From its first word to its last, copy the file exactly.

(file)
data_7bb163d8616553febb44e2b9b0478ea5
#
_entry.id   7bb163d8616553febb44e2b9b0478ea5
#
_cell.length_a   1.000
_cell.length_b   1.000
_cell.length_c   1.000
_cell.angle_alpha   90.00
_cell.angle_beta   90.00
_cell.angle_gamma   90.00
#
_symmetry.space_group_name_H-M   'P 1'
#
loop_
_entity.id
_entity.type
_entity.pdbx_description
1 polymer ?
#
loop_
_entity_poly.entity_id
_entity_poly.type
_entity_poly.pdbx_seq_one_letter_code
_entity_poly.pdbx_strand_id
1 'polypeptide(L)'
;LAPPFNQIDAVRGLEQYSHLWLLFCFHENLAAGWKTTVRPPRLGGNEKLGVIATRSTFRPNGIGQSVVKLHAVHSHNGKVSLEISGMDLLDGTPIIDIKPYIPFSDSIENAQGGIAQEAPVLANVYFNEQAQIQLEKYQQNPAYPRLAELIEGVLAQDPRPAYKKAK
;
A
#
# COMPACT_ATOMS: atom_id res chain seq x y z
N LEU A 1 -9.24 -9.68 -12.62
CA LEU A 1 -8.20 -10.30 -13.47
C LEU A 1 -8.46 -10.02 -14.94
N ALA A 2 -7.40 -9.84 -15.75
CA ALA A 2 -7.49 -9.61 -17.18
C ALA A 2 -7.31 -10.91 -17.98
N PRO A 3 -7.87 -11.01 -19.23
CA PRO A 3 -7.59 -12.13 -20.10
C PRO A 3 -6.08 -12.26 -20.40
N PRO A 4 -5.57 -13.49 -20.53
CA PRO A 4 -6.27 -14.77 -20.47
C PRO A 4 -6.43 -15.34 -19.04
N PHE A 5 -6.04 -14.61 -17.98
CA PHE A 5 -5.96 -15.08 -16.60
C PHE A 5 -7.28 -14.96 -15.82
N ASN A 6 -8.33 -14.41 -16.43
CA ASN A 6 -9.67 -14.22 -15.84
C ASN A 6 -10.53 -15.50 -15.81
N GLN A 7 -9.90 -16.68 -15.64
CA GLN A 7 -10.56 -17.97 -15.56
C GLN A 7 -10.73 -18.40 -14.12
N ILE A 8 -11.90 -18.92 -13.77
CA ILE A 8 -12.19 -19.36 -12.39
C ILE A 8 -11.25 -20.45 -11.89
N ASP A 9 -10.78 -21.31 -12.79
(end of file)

data_7bb163d8616553febb44e2b9b0478ea5
#
_entry.id   7bb163d8616553febb44e2b9b0478ea5
#
_cell.length_a   1.000
_cell.length_b   1.000
_cell.length_c   1.000
_cell.angle_alpha   90.00
_cell.angle_beta   90.00
_cell.angle_gamma   90.00
#
_symmetry.space_group_name_H-M   'P 1'
#
loop_
_entity.id
_entity.type
_entity.pdbx_description
1 polymer ?
#
loop_
_entity_poly.entity_id
_entity_poly.type
_entity_poly.pdbx_seq_one_letter_code
_entity_poly.pdbx_strand_id
1 'polypeptide(L)'
;LAPPFNQIDAVRGLEQYSHLWLLFCFHENLAAGWKTTVRPPRLGGNEKLGVIATRSTFRPNGIGQSVVKLHAVHSHNGKVSLEISGMDLLDGTPIIDIKPYIPFSDSIENAQGGIAQEAPVLANVYFNEQAQIQLEKYQQNPAYPRLAELIEGVLAQDPRPAYKKAK
;
A
#
# COMPACT_ATOMS: atom_id res chain seq x y z
N LEU A 1 -9.24 -9.68 -12.62
CA LEU A 1 -8.20 -10.30 -13.47
C LEU A 1 -8.46 -10.02 -14.94
N ALA A 2 -7.40 -9.84 -15.75
CA ALA A 2 -7.49 -9.61 -17.18
C ALA A 2 -7.31 -10.91 -17.98
N PRO A 3 -7.87 -11.01 -19.23
CA PRO A 3 -7.59 -12.13 -20.10
C PRO A 3 -6.08 -12.26 -20.40
N PRO A 4 -5.57 -13.49 -20.53
CA PRO A 4 -6.27 -14.77 -20.47
C PRO A 4 -6.43 -15.34 -19.04
N PHE A 5 -6.04 -14.61 -17.98
CA PHE A 5 -5.96 -15.08 -16.60
C PHE A 5 -7.28 -14.96 -15.82
N ASN A 6 -8.33 -14.41 -16.43
CA ASN A 6 -9.67 -14.22 -15.84
C ASN A 6 -10.53 -15.50 -15.81
N GLN A 7 -9.90 -16.68 -15.64
CA GLN A 7 -10.56 -17.97 -15.56
C GLN A 7 -10.73 -18.40 -14.12
N ILE A 8 -11.90 -18.92 -13.77
CA ILE A 8 -12.19 -19.36 -12.39
C ILE A 8 -11.25 -20.45 -11.89
N ASP A 9 -10.78 -21.31 -12.79